Clearly, the issue of expenses is one that is attracting widespread media attention and is having some remarkable resonance with the public. This is not one of those issues that is confined to the Westminster world.
The focus is primarily on the Commons in respect of expenses, though not exclusively so. There is clearly a case for action, both immediate and then in terms of creating a rigorous and transparent framework for determining what is appropriate remuneration (in terms of salary and expenses) for parliamentarians. The Committee on Standards in Public Life will be reporting with its recommendations. Although it is fairly common for members of legislatures to determine their own remuneration, my view is that the issue should be determined by an external body established by statute. It would be a public (not a private) body and should be transparent in its operations.
In terms of the Lords, the more important issue, to my mind, is ensuring we have rigorous procedures in place to deal with any member who transgresses the rules relating to conduct. The sub-committee of the Privileges Committee should be reporting shortly on allegations made against four peers and the Committee itself will be reporting on what procedures should be introduced to deal with anyone found to have breached the rules. It is likely that provisions for disciplinary action will be included in the Constitutional Renewal Bill. I also see a case for us having an officer akin to the Parliamentary Commissioner for Standards who serves the Commons. Indeed, as the Parliamentary Commissioner is part-time, there may be a case for making the post full-time and encompassing the Lords: he would then really be a ‘Parliamentary’ Commissioner.
On expenses, there is a qualitative difference between the two Houses. MPs receive a salary as parliamentarians. They also qualify for pensions when they leave the House. They receive a range of allowances to cover staff and office costs, as well as – what has been the cause of the furore – to cover having to maintain two homes if they do not represent constituencies in London.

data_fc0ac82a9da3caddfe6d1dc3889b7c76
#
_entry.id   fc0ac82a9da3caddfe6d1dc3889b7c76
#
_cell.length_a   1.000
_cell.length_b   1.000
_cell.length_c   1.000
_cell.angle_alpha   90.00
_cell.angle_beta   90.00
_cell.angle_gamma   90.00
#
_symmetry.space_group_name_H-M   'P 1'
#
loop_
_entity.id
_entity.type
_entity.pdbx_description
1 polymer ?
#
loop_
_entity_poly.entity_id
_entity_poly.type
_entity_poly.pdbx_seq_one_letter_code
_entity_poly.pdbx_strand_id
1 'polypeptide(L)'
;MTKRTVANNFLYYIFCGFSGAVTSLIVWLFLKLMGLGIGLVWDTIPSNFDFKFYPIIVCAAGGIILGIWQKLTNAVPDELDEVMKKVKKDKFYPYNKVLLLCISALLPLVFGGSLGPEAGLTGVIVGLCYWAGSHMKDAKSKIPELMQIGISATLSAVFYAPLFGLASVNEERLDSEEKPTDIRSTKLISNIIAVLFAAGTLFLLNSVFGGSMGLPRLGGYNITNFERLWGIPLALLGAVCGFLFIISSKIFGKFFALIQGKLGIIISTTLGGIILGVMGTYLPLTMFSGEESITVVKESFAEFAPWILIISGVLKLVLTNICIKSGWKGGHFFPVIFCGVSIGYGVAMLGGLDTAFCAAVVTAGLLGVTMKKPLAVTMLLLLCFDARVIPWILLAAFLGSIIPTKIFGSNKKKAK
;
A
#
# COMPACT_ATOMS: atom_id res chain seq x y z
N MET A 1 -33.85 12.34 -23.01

Peers do not receive a salary for their parliamentary work. As there is no salary (and as peers in any event cannot retire) there is no pension. To enable them to attend the Lords, there are allowances. In many respects, peers are simliar to councillors. The only differences are that now allowances are paid automatically to councillors regardless of attendance (peers have to attend in order to be able to claim) and councillors do not incur costs of having to stay overnight. For a peer living in London, the only daily attendance allowances that can be claimed are for subsistence (£86.50) and secretarial/research support (£75). If one lives outside London, one can claim overnight attendance allowance (£174) for those nights one has to stay in London to attend the House. Apart from that, for those who have to travel from their main home to London, travel expenses are covered, but if you travel by public transport you use a travel card and the cost is met directly: no money goes to the peer. The allowances are based on the recommendations of the Senior Salary Review Body; they could in the future be determined by the external statutory body that I have recommended.
There are obvious problems in relation to the overnight accommodation allowance if someone has a main home in London but designates a home elsewhere as the main one. There is a case for greater clarity in terms of how this is defined; otherwise, the issue becomes not the rules but the enforcement of them. That to my mind is the main issue. I can see also the argument about those who just turn up in order to be seen and their names recorded, and then go. There is the flip side in that those who spend long days in the House, attending committees and devoting themselves to the work of the House, get no extra recompense for so doing. I detect no great desire in the House to do anything in terms of additional support for those who work hard in this way: it is seen as part of one’s duty to the House. The only thing that tends to grate is that this work gets overlooked when the attention focuses on those whose attendance is brief.
That relates to the wider issue. If only a few transgress, some members of the public assume that all members are transgressing. There are plenty of ‘they are all at it’ comments on blogs and in the correspondence columns. These comments annoy me intensely, but they reflect a common perception and one that we cannot ignore. Being simply defensive won’t wash, but at the same time we need to make clear what the position is and that it is not necessarily what people assume it to be. We do, though, need to be expeditious and rigorous in ensuring that we have in place rules and procedures that are (a) clear (b) fair (c) enforced and (d) seen to be all of these.